Relationships are messy. They aren’t static nor do they follow a linear progression. We’d never try to program our relationship with our spouse or our friends. So why do we try to program discipleship in the local church? If discipleship is fundamentally about a growing relationship with Jesus, why do we insist on treating it so differently? Programs have a role to play and we definitely need a strategy for making disciples. We also need to teach people how to grow as disciples as they go about their work, school, child-rearing, marriage, etc.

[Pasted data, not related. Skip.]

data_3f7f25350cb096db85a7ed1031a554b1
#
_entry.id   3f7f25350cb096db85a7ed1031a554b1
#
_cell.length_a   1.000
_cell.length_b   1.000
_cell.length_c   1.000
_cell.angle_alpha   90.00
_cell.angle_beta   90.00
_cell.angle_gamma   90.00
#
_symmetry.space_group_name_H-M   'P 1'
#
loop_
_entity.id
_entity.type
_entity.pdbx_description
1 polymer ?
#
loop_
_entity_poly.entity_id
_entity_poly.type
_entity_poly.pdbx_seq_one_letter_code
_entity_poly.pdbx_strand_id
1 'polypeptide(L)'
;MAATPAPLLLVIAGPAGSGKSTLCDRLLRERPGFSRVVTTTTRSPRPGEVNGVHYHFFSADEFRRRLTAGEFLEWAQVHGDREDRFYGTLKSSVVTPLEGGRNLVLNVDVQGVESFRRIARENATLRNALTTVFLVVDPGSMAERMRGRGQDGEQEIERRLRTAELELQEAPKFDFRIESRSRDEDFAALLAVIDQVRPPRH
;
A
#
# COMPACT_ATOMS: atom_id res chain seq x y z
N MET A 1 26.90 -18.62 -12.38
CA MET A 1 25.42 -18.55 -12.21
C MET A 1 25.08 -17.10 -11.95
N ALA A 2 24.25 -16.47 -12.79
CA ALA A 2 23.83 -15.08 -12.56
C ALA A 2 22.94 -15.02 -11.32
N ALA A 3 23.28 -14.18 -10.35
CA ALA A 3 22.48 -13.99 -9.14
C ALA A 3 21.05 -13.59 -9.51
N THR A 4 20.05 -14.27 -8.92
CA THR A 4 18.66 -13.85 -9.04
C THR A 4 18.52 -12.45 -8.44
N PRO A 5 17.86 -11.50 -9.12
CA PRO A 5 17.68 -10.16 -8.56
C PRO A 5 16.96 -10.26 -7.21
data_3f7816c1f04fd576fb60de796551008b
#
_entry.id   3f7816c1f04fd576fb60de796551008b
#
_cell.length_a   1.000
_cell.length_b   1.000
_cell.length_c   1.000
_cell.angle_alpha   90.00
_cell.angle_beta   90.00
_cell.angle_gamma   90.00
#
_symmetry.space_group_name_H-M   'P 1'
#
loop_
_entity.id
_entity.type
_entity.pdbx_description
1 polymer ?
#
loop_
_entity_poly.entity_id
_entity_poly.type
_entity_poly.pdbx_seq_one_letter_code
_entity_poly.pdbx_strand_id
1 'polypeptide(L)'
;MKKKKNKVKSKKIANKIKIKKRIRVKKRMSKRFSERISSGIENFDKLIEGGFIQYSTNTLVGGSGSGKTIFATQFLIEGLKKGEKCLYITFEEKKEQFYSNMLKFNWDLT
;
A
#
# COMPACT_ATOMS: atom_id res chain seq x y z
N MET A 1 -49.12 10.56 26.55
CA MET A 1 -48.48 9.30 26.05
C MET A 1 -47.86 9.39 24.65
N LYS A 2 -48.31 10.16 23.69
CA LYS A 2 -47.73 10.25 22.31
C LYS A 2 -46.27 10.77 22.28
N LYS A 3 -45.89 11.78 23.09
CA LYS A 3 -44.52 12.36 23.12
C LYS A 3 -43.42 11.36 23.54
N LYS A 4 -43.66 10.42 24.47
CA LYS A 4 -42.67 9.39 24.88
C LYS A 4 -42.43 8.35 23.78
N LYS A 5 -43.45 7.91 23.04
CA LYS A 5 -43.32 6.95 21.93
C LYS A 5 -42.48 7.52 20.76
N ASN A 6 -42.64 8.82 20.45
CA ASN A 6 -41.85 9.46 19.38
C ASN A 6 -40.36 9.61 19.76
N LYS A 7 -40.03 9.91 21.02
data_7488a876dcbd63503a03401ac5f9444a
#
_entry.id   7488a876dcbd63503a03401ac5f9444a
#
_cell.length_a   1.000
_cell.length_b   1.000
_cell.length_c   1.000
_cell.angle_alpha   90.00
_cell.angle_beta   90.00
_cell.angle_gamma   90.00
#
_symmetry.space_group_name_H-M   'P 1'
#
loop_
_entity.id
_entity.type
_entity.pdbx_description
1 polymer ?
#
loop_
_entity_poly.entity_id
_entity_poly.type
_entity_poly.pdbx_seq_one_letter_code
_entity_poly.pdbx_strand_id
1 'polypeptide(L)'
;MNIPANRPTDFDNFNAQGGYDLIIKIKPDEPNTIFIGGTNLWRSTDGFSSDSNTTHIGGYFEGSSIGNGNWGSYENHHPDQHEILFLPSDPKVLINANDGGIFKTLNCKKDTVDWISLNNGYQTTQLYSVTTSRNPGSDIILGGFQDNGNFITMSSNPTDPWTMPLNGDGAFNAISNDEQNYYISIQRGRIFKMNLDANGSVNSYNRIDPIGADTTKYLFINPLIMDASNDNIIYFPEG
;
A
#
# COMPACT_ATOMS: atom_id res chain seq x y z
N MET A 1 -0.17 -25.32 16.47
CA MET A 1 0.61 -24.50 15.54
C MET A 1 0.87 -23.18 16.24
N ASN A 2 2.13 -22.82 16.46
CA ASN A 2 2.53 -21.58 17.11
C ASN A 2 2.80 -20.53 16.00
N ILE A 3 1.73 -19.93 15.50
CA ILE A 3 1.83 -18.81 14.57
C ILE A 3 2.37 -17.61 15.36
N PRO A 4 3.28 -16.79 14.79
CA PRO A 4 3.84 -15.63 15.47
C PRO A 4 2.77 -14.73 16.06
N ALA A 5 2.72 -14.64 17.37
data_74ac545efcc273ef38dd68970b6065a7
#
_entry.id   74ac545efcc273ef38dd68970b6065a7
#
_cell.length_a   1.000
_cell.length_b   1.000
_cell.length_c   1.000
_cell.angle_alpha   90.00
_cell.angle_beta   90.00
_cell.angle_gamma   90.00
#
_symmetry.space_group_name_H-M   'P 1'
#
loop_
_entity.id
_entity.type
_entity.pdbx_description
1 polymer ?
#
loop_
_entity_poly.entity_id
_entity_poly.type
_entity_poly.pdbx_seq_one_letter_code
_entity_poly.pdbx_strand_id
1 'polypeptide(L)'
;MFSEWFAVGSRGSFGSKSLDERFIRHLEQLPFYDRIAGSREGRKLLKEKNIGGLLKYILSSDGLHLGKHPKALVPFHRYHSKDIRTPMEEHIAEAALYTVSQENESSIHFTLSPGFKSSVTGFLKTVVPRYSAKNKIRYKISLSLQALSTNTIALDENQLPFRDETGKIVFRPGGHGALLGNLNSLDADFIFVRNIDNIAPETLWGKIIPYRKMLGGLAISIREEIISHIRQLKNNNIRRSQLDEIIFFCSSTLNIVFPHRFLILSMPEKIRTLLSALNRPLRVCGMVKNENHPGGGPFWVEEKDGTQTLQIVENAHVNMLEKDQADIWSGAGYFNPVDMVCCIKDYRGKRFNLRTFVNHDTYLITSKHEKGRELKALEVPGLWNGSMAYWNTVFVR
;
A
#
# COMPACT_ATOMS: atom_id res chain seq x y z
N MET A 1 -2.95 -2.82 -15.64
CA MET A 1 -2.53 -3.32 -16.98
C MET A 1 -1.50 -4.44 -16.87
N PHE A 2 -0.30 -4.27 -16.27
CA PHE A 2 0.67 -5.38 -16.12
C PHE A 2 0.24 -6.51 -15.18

When Jesus told his followers to go and make disciples, he meant for that to be done in the context of everyday life. You could argue this has always been God’s design. In Deuteronomy 6, Israel was told to talk about God’s law in the rhythms of daily life. Growing our love for God and others doesn’t primarily happen in an awkward one-on-one relationship or a one-size-fits-all program. It happens when we realize that everything we do, from the mundane to the exciting, is an opportunity to grow in our relationship with Jesus. The challenge is to see what it is about our situation that can increase our love for Jesus.